We hope the NFL and its players association continue to take this matter seriously. There’s horsing around and then there’s thuggish torment.

If these allegations are true, then you have to wonder why any team would employ Incognito again.

On the bright side, the episode could be a godsend to abuse victims of all sizes and ages. It’s a reminder that persecution is persecution, and that no one has a right to do it to anyone else.

It also should serve as a ray of hope to anyone else going through it. Again, if an NFL player can be bullied to the point of desperation, there’s utterly no shame for any other victim.

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Riverman1
86906
Points
Riverman1 11/07/13 - 07:02 am
6
4
Criticism of Criticism

I guess y’all never saw Rocky where his trainer belittled and pushed him to become a champion? Sports require coaches and other players getting on those not performing up to standards. Where does this criticism of criticism end? Should boxers not be pushed and challenged with harsh words?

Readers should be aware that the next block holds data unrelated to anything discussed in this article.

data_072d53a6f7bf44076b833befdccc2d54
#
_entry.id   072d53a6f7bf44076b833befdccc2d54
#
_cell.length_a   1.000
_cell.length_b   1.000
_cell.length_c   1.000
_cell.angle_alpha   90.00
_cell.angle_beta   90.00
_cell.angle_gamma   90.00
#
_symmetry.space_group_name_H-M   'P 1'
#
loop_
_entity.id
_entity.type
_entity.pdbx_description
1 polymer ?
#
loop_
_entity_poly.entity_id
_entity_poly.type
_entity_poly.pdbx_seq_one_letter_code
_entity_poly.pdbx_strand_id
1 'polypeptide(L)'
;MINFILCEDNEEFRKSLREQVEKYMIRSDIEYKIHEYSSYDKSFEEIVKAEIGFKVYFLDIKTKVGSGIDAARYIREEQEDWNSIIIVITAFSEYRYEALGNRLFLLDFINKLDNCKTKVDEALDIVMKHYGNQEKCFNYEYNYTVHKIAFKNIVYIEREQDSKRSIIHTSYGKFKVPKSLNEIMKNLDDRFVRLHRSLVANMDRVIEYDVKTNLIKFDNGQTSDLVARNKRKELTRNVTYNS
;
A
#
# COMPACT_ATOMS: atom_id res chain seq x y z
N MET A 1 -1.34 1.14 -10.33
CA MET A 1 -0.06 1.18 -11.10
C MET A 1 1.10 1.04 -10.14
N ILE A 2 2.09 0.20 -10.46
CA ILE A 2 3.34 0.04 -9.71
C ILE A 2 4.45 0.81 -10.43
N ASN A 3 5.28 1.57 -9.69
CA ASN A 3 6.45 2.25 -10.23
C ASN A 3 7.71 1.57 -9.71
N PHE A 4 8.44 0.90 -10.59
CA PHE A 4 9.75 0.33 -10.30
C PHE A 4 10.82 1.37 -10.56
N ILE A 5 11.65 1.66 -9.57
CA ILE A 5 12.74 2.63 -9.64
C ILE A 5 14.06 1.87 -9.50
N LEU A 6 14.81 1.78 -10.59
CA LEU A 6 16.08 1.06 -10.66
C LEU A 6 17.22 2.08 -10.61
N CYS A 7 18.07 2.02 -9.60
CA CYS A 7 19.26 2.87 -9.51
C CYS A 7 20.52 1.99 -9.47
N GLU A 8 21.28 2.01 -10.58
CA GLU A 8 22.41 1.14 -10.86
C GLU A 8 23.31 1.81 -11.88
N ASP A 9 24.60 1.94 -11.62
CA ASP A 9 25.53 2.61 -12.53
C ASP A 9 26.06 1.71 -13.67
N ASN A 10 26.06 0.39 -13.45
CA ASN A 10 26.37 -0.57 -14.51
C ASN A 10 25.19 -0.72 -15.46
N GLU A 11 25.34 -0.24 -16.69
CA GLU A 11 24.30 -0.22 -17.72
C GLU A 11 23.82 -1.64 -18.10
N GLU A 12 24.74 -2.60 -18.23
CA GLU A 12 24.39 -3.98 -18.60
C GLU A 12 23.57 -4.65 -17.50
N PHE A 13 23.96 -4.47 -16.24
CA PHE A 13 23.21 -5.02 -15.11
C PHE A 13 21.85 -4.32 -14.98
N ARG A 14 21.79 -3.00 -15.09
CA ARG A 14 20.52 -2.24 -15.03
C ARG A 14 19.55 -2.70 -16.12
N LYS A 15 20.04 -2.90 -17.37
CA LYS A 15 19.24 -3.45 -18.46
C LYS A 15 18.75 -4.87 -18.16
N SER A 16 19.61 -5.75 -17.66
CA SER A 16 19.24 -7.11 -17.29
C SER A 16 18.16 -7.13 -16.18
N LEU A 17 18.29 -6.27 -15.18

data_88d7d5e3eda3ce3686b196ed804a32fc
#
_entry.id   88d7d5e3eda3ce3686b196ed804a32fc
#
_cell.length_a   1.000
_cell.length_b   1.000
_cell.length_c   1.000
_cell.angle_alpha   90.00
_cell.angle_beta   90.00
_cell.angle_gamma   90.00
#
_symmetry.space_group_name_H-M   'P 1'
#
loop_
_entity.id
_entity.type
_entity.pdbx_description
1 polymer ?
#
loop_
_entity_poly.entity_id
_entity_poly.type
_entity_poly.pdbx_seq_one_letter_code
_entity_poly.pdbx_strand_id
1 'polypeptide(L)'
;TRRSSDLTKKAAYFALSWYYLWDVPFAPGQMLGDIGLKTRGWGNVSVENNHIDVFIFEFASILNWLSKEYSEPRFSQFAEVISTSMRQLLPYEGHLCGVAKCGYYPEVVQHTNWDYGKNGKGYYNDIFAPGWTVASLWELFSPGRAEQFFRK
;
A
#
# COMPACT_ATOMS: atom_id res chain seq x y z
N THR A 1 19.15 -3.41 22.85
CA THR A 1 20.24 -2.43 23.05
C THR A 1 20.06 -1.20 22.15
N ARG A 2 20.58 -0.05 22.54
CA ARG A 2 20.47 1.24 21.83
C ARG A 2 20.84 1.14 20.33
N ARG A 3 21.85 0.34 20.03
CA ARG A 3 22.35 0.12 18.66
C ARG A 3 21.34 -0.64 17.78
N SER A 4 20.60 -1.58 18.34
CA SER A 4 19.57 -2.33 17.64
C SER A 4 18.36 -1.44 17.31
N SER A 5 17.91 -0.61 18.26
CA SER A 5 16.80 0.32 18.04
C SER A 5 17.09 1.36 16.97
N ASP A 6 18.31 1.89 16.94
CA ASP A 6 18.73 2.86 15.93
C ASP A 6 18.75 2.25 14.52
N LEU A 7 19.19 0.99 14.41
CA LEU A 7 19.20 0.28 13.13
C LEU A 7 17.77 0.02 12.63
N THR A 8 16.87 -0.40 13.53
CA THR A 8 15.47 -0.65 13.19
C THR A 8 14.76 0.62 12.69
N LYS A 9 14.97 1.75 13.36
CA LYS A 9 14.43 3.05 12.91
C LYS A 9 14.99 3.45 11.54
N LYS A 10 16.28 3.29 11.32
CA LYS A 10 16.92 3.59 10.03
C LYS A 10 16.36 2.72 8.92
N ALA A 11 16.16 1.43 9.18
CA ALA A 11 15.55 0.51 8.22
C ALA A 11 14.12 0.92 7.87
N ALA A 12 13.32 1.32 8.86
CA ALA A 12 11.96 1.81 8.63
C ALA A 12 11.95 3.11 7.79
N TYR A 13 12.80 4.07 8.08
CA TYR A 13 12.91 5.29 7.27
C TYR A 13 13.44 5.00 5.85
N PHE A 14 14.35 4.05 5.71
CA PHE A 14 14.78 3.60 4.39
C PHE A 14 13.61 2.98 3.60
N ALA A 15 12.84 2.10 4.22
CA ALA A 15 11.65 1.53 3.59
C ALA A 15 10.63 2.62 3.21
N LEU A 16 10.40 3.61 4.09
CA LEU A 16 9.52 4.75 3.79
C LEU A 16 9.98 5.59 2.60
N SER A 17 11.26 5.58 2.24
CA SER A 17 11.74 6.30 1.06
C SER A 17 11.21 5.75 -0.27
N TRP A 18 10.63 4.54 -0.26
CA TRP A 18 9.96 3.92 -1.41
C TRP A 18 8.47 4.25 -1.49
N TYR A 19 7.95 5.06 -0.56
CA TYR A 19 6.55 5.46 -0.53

I played football and was cussed out more than once and made to do horrendous drills, but all that made me a better player. I began my Army career as an enlisted man when sergeants didn’t care about hurting your feelings….or your body for that matter.

Vince Lombardi is turning over in his grave. Read accounts of those who played for him. They feared him mentally and physically. He would attack players in meetings with his fists if he saw something they had done wrong on film. He said, "Winning isn't everything, it's the only thing."

Martin was having psychological problems and overly sensitive to the motivation. Incognito wanted him to be a better player to help the team. He wasn’t trying to run him off.

billcass
806
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billcass 11/07/13 - 07:32 am
5
1
A day late

All very interesting. Except, of course, that it is a day late. The news from yesterday contradicts Martin's story and your editorial. Every Dolphin player has come out in support of Incognito and said that he and Martin were like brothers. Sadly, this appears to be a combination of Martin's mental health issues and his opportunistic handlers and family. But don't let the facts get in the way.